Forensic professionals, particularly medical examiners—often working through heavy caseloads—require quick and easy access to reliable sources of information to help interpret toxicology results. While several in-depth resources are available, they are often large, cumbersome, and contain more information than is often needed.
The Handbook of Forensic Toxicology for Medical Examiners is a concise handbook referencing the most common toxic substances and their reported non-toxic, toxic, and lethal concentrations, making it an ideal text for quick reference in the lab or autopsy room.
Features of the Second Edition:
- Explains the principles of postmortem toxicology and the factors which must be considered
- Provides tables of toxicologic data for over 200 commonly encountered substances, including drugs of abuse, poisons, prescription drugs, and over-the-counter medications
- Includes discussion and description of the novel psychoactive drugs—including synthetic opioids, cannabinoids, stimulants and hallucinogens
- Supplemental appendices provide additional information regarding specimen types and selection, testing methodologies, normal laboratory values, and conversion charts
The busy forensic professional needs a concise handbook that provides critical information quickly and accurately. This heavily referenced text offers an easy-to-use format allowing for rapid access for both routine daily use and preparation for courtroom testimony.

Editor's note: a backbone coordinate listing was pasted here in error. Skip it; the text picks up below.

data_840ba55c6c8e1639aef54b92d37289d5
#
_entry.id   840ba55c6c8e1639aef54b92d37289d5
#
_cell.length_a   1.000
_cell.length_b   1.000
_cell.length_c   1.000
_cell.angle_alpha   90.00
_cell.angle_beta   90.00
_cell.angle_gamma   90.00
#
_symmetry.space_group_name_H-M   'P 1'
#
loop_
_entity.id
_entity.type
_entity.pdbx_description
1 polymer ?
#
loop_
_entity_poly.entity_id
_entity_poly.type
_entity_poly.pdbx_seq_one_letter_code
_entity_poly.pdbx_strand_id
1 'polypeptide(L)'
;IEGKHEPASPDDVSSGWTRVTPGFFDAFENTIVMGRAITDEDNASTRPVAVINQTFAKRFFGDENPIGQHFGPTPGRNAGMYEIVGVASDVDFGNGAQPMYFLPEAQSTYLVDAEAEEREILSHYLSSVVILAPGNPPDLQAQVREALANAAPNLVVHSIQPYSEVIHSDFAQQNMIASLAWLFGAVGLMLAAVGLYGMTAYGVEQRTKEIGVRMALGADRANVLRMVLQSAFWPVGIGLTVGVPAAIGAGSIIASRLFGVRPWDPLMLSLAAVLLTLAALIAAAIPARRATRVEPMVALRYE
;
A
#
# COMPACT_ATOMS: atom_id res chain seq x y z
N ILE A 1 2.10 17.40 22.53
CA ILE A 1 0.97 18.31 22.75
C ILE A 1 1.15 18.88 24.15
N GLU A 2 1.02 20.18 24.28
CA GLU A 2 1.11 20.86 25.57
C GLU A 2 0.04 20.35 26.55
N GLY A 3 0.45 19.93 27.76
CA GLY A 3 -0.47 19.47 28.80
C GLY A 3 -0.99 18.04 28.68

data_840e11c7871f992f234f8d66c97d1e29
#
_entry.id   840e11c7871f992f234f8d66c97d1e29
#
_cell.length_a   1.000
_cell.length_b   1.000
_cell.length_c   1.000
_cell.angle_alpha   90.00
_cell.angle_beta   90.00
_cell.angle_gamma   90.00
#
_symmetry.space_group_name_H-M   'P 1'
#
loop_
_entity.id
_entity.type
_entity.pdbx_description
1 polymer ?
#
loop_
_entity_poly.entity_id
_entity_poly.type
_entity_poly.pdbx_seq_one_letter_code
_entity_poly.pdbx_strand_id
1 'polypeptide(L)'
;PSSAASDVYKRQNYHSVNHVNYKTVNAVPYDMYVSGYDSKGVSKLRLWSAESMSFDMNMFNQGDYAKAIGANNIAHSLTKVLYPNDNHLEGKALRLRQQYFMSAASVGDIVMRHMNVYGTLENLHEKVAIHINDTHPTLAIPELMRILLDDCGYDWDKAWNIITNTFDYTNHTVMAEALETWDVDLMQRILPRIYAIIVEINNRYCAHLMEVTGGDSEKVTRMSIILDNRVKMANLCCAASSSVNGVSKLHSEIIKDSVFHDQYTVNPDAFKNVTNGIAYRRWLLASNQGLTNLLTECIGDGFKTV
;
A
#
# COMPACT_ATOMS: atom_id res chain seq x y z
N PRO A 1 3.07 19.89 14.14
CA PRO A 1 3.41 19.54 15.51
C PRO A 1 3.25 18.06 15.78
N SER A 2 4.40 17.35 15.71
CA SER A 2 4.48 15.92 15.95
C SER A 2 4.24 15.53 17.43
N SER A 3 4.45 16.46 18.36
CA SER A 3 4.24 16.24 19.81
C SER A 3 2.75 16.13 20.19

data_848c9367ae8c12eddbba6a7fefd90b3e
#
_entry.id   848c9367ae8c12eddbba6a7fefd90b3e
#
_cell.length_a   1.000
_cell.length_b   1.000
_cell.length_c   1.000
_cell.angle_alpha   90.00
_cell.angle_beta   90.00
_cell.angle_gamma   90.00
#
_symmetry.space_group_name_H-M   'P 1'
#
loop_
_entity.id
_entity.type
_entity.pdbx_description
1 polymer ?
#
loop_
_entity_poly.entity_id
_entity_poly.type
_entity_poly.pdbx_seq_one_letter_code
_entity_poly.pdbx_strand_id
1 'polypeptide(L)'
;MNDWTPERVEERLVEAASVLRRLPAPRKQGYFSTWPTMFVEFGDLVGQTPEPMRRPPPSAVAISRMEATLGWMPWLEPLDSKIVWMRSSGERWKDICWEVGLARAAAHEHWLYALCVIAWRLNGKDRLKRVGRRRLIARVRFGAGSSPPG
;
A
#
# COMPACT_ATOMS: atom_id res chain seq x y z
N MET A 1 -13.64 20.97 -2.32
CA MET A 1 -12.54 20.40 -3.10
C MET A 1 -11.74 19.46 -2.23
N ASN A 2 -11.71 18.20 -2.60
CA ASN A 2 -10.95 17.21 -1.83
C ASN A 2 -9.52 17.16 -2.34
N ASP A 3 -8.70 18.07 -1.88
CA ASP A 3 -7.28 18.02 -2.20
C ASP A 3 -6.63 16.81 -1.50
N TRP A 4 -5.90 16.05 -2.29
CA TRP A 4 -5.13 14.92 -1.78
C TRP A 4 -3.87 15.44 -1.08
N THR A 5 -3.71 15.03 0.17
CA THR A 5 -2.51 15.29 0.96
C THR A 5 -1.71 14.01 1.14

Table of Contents
List of Abbreviations
1. How to Use This Book
2. Special Drug Groups
3. Specific Drugs (Alphabetical Listing)
Appendix A. Specimen Types and Collection
Appendix B. Common Methodologies
Appendix C. Normal Values Reference Charts
Appendix D. Conversion Chart
Dr. Kimberley Molina, after graduating from The University of Texas at Austin with a degree in Mathematics, obtained her Doctor of Medicine degree from The University of Texas Health Science Center in San Antonio. She is Board Certified by the American Board of Pathology in Anatomic, Clinical and Forensic Pathology. She currently serves as the Deputy Chief Medical Examiner for Bexar County, a position she has held since 2007. She is also an Associate Editor of the American Journal of Forensic Medicine and Pathology and an Adjunct Professor in the Department of Pathology at the UTHSCSA Medical School. She has written numerous articles and book chapters regarding the field of forensic pathology as well as the first edition of Handbook of FORENSIC TOXICOLOGY for MEDICAL EXAMINERS.
Dr. Veronica Hargrove obtained her PhD in Pharmacology from The University of Texas Health Science Center Graduate School in San Antonio. She currently serves as the Chief Toxicologist for the Bexar County Medical Examiner’s Office in San Antonio, Texas as well as holding an adjunct position with the School of Health Professions at The University of Texas Health Science Center. She has written numerous articles regarding the field of forensic toxicology and was a contributor on the first edition of Handbook of FORENSIC TOXICOLOGY for MEDICAL EXAMINERS.